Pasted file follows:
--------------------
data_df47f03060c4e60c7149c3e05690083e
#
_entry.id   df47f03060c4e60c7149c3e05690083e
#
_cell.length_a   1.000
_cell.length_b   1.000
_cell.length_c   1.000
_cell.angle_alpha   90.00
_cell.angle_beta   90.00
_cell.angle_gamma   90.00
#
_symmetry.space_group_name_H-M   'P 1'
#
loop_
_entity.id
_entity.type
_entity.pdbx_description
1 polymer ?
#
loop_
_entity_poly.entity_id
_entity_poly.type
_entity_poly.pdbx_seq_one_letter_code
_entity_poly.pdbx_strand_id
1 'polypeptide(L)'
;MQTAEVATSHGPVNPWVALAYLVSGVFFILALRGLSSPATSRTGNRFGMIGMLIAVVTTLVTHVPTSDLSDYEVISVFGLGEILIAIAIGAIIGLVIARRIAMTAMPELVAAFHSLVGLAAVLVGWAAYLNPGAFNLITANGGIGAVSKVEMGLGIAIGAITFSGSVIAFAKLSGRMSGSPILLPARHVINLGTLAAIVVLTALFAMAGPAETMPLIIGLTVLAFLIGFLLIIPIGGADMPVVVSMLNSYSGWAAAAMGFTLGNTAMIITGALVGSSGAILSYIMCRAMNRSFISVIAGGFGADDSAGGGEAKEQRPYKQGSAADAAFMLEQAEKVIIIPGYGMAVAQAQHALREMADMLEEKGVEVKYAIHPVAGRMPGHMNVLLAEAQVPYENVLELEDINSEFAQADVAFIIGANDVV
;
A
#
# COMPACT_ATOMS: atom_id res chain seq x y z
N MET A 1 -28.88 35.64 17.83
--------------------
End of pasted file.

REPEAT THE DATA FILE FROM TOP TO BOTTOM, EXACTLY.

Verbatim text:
data_df47f03060c4e60c7149c3e05690083e
#
_entry.id   df47f03060c4e60c7149c3e05690083e
#
_cell.length_a   1.000
_cell.length_b   1.000
_cell.length_c   1.000
_cell.angle_alpha   90.00
_cell.angle_beta   90.00
_cell.angle_gamma   90.00
#
_symmetry.space_group_name_H-M   'P 1'
#
loop_
_entity.id
_entity.type
_entity.pdbx_description
1 polymer ?
#
loop_
_entity_poly.entity_id
_entity_poly.type
_entity_poly.pdbx_seq_one_letter_code
_entity_poly.pdbx_strand_id
1 'polypeptide(L)'
;MQTAEVATSHGPVNPWVALAYLVSGVFFILALRGLSSPATSRTGNRFGMIGMLIAVVTTLVTHVPTSDLSDYEVISVFGLGEILIAIAIGAIIGLVIARRIAMTAMPELVAAFHSLVGLAAVLVGWAAYLNPGAFNLITANGGIGAVSKVEMGLGIAIGAITFSGSVIAFAKLSGRMSGSPILLPARHVINLGTLAAIVVLTALFAMAGPAETMPLIIGLTVLAFLIGFLLIIPIGGADMPVVVSMLNSYSGWAAAAMGFTLGNTAMIITGALVGSSGAILSYIMCRAMNRSFISVIAGGFGADDSAGGGEAKEQRPYKQGSAADAAFMLEQAEKVIIIPGYGMAVAQAQHALREMADMLEEKGVEVKYAIHPVAGRMPGHMNVLLAEAQVPYENVLELEDINSEFAQADVAFIIGANDVV
;
A
#
# COMPACT_ATOMS: atom_id res chain seq x y z
N MET A 1 -28.88 35.64 17.83